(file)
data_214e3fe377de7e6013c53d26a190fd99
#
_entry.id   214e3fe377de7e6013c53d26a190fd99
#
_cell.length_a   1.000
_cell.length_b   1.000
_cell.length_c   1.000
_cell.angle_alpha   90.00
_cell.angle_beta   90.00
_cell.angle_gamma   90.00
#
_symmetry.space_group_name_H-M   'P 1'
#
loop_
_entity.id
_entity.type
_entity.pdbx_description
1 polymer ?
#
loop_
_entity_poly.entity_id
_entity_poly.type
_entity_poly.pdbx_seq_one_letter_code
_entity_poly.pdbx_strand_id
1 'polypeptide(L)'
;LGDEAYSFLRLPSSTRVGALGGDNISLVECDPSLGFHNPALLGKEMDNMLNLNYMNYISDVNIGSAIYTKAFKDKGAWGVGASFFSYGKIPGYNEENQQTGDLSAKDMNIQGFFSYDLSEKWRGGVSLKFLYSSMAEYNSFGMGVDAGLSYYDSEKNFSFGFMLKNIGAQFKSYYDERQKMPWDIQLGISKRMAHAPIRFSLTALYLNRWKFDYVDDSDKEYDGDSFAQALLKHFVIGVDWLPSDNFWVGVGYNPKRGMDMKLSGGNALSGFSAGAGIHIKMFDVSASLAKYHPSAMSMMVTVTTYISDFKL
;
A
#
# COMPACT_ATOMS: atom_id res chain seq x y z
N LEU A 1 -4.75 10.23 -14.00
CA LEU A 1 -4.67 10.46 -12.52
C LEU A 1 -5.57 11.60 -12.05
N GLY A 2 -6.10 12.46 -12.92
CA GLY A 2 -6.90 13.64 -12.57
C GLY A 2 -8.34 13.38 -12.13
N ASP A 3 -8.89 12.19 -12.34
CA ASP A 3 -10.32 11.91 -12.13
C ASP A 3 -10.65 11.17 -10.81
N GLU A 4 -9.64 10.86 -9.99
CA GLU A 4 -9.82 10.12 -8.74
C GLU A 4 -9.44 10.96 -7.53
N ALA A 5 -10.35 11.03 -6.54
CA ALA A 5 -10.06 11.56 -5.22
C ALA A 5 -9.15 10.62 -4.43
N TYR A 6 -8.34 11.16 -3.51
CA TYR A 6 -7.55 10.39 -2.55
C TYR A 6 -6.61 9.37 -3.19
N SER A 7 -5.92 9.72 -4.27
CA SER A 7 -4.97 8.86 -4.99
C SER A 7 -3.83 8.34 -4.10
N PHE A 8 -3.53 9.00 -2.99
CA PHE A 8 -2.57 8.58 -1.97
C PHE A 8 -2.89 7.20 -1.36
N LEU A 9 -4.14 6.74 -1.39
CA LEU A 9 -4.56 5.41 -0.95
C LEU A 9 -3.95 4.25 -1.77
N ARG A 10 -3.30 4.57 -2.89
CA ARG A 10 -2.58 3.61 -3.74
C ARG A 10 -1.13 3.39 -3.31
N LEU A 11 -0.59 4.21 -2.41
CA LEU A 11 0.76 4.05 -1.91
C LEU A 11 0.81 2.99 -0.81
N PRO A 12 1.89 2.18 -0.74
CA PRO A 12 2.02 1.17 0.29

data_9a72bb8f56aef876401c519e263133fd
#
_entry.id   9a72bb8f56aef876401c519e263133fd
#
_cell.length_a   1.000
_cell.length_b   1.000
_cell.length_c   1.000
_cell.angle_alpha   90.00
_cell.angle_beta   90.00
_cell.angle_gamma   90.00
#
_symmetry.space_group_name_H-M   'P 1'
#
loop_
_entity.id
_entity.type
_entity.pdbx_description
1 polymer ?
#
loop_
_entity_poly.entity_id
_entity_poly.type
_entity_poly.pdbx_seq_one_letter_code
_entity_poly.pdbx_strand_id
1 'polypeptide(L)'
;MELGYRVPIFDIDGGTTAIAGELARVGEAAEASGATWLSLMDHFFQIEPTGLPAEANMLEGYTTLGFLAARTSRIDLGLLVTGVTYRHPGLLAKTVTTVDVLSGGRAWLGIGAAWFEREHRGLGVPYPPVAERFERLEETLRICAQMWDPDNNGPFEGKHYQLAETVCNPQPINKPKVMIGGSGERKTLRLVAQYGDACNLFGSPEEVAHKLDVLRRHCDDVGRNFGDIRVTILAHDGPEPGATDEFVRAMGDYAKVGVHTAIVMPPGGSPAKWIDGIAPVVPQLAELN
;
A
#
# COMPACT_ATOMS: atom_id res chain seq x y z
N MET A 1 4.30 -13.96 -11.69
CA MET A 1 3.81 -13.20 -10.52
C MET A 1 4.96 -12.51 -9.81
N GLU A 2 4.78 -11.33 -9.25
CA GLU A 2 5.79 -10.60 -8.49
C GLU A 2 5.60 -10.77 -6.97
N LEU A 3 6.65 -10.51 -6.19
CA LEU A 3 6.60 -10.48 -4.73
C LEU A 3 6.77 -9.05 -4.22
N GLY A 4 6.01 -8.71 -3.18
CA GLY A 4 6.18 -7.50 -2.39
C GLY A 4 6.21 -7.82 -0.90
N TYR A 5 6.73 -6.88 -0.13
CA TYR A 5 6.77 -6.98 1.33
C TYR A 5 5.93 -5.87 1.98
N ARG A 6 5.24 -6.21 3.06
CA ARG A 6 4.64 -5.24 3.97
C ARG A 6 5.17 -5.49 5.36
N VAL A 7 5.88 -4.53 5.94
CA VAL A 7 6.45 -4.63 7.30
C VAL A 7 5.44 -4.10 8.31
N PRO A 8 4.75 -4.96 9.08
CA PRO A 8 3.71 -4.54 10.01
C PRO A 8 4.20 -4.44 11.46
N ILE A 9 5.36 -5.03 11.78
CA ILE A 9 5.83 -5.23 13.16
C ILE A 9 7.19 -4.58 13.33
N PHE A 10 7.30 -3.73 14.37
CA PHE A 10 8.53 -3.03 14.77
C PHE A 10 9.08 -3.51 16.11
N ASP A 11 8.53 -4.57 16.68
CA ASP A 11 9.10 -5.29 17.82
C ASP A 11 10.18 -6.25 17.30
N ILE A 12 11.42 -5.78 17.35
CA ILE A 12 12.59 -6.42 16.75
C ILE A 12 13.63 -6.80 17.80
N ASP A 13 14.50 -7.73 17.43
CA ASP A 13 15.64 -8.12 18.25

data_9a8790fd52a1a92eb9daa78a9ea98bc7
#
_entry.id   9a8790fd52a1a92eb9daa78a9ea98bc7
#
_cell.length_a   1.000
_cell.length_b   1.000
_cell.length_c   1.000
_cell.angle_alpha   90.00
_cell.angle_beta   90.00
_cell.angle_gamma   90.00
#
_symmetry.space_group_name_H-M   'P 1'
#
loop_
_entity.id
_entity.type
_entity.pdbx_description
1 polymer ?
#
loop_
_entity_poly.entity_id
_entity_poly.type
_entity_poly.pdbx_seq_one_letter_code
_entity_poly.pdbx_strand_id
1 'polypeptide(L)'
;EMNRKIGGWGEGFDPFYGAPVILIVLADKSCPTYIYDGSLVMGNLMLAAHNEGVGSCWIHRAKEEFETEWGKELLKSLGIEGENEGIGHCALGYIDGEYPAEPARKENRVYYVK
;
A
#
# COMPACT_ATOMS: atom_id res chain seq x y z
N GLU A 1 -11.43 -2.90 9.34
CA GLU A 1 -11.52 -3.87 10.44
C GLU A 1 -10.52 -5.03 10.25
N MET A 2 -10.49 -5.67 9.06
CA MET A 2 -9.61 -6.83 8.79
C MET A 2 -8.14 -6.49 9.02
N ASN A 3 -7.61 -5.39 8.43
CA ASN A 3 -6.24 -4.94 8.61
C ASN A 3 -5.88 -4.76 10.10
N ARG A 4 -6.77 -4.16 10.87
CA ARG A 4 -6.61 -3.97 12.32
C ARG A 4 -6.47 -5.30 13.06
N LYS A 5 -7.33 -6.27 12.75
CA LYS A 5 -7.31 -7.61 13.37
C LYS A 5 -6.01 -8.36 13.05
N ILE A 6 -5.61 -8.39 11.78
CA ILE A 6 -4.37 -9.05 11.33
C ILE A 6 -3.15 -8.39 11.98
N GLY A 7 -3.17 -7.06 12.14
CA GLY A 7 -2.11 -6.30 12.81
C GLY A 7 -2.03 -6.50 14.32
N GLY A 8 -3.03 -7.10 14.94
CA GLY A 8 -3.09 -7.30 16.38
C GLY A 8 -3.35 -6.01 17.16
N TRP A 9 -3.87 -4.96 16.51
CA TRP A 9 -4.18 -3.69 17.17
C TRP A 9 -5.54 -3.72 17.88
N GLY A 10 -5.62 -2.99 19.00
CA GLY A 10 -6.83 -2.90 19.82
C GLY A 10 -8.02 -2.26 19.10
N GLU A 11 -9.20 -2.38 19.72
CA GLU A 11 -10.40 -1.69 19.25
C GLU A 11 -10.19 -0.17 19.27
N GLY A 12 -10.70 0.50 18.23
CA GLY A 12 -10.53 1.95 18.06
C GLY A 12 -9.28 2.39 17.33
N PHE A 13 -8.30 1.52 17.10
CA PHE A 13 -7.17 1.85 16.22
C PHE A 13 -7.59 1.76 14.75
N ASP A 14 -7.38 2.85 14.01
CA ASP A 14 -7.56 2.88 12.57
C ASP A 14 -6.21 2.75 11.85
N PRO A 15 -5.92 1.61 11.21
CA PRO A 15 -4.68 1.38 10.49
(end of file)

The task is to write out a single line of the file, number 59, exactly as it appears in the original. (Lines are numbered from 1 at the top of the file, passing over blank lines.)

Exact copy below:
CA ARG A 10 -2.58 3.61 -3.74